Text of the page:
Overeating may double risk of memory loss

February 12, 2012, American Academy of Neurology

New research suggests that consuming between 2,100 and 6,000 calories per day may double the risk of memory loss, or mild cognitive impairment (MCI), among people age 70 and older. The study was released today and will be presented at the American Academy of Neurology's 64th Annual Meeting in New Orleans April 21 to April 28, 2012. MCI is the stage between normal memory loss that comes with aging and early Alzheimer's disease.

"We observed a dose-response pattern which simply means; the higher the amount of calories consumed each day, the higher the risk of MCI," said study author Yonas E. Geda, MD, MSc, with the Mayo Clinic in Scottsdale, Arizona and a member of the American Academy of Neurology.

The study involved 1,233 people between the ages of 70 and 89 and free of residing in Olmsted County, Minn. Of those, 163 had MCI. Participants reported the amount of calories they ate or drank in a food questionnaire and were divided into three equal groups based on their daily caloric consumption. One-third of the participants consumed between 600 and 1,526 calories per day, one-third between 1,526 and 2,143 and one-third consumed between 2,143 and 6,000 .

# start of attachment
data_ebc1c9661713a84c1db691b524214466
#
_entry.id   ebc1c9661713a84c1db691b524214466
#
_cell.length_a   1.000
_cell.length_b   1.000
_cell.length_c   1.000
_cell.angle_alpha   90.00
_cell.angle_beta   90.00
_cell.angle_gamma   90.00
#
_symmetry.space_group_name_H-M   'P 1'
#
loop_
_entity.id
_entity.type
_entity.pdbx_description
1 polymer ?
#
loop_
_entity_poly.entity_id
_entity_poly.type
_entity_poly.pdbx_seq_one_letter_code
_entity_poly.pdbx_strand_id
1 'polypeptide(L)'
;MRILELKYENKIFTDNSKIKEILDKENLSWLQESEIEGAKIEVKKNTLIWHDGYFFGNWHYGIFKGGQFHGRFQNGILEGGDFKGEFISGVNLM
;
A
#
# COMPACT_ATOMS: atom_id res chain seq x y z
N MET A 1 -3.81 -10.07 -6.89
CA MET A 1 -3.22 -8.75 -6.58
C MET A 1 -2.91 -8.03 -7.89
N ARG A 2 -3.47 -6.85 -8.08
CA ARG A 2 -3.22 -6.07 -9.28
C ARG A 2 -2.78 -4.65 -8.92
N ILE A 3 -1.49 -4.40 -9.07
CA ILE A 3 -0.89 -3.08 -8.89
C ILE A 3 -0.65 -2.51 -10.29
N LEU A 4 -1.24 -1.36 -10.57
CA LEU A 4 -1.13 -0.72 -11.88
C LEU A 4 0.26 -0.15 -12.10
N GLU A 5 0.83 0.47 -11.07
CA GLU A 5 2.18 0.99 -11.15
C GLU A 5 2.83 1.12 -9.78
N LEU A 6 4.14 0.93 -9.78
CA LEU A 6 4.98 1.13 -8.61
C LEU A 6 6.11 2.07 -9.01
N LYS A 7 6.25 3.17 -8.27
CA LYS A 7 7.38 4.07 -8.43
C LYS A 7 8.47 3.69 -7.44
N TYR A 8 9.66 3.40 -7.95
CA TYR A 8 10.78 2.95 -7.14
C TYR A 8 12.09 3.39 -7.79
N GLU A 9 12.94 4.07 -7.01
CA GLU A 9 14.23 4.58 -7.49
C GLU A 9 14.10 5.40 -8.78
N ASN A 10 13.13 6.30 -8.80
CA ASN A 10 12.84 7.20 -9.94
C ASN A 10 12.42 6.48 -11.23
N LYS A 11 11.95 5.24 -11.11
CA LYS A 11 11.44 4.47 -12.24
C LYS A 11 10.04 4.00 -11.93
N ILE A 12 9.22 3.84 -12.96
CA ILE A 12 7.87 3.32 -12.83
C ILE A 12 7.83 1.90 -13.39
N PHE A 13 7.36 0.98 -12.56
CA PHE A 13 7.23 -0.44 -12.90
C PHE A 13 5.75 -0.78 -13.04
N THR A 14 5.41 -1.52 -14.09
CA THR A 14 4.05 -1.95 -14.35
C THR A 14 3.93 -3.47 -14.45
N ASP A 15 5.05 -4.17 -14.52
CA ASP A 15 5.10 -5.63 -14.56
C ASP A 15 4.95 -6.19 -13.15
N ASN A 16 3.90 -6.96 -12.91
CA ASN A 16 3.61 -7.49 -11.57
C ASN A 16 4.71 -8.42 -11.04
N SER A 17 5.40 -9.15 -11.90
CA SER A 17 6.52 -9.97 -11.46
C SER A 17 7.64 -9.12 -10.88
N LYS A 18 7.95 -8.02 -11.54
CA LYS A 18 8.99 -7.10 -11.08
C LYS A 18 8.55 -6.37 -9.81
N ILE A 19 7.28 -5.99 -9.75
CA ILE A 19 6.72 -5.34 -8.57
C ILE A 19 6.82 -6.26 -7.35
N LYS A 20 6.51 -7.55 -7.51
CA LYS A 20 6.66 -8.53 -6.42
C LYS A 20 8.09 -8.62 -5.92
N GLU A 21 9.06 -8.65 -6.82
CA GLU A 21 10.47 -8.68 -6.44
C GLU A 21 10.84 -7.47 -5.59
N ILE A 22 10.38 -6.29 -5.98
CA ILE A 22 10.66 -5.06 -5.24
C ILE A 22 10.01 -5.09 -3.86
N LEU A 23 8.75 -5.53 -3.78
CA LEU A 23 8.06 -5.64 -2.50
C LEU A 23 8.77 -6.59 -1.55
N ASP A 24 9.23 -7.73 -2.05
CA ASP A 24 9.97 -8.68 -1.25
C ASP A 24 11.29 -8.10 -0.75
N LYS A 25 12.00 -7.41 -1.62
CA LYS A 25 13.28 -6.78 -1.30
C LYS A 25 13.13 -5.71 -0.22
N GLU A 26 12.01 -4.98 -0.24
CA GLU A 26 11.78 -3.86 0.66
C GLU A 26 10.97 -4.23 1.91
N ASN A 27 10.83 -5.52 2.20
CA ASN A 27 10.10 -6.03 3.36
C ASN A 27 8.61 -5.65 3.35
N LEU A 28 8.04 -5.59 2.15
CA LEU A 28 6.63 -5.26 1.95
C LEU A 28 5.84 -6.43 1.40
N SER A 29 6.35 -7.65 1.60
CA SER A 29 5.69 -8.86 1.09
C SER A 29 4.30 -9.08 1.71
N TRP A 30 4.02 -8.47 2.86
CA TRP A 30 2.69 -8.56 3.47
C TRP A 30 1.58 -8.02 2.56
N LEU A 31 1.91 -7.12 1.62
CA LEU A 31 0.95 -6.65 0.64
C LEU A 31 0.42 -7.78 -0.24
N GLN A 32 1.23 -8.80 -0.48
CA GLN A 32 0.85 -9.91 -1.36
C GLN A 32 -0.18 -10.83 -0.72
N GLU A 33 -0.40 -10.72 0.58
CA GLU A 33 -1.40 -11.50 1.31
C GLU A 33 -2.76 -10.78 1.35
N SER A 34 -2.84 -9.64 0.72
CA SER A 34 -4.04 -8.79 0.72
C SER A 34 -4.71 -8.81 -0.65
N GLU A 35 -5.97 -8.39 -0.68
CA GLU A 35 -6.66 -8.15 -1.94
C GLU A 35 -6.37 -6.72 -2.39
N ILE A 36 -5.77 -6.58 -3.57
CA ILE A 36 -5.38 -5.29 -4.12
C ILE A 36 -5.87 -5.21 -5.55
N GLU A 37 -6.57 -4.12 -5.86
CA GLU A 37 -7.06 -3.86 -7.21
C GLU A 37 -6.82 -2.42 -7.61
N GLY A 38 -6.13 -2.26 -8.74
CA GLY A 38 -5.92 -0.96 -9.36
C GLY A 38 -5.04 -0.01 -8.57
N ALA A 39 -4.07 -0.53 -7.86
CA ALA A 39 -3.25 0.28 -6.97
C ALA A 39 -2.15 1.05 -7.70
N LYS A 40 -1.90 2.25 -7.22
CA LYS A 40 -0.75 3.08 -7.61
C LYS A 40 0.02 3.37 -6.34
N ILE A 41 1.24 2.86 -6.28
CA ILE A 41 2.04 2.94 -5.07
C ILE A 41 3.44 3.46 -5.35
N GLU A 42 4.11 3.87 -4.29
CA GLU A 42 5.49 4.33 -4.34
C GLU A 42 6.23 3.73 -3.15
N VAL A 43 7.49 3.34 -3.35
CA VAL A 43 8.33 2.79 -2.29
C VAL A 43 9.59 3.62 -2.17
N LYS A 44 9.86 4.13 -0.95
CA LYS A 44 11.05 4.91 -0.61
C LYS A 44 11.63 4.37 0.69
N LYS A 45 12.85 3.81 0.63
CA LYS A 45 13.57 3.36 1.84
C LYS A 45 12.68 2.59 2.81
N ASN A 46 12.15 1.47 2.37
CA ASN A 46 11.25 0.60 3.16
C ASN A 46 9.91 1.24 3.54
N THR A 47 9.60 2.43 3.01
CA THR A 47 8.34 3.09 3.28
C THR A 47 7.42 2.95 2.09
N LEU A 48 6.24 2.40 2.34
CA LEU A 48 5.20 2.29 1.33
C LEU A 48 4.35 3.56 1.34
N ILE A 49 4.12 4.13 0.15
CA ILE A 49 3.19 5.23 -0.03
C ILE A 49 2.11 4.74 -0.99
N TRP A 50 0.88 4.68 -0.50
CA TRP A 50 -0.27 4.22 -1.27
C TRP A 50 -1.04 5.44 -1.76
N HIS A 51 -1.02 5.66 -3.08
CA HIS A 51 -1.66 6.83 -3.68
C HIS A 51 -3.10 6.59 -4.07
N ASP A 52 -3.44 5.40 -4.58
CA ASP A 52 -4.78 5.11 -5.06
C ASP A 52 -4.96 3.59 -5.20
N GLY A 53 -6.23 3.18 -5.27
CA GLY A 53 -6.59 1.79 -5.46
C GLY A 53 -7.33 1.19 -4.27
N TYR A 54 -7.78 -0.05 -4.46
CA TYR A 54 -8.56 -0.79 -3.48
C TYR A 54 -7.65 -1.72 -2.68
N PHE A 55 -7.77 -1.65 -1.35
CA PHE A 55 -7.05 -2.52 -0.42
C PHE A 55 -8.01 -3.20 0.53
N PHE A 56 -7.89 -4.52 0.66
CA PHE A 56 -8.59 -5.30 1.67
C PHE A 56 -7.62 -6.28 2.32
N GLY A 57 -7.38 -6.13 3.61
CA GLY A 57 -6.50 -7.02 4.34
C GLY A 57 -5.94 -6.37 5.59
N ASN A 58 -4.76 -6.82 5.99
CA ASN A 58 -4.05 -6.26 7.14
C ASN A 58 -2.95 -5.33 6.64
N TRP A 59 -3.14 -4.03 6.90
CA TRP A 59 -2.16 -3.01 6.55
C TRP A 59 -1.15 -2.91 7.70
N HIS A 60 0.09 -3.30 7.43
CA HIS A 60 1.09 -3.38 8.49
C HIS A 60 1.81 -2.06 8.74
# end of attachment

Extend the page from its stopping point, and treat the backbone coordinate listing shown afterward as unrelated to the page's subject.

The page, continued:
The odds of having MCI more than doubled for those in the highest calorie-consuming group compared to those in the lowest calorie-consuming group. The results were the same after adjusting for history of stroke, diabetes, amount of education, and other factors that can affect risk of memory loss. There was no significant difference in risk for the middle group.

"Cutting calories and eating foods that make up a may be a simpler way to prevent as we age," said Geda.

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neurosynchrony
not rated yet Feb 15, 2012
While excess calorie consumption is likely a factor in memory encoding and retrieval, could the author's conclusion that overeating may double risk of memory loss be confusing cause and effect? People overeat due to a variety of factors, including chronic stress, history of abuse, grief, etc., which are also implicated in dissociation and memory impairment. If an individual significantly overeats in order to self-regulate, it is likely there is something more to their memory impairment than simply consuming too many calories. Telling someone to eat less and exercise more, like most doctors do, might not fix anything if the problem lies unresolved in the subconscious mind.

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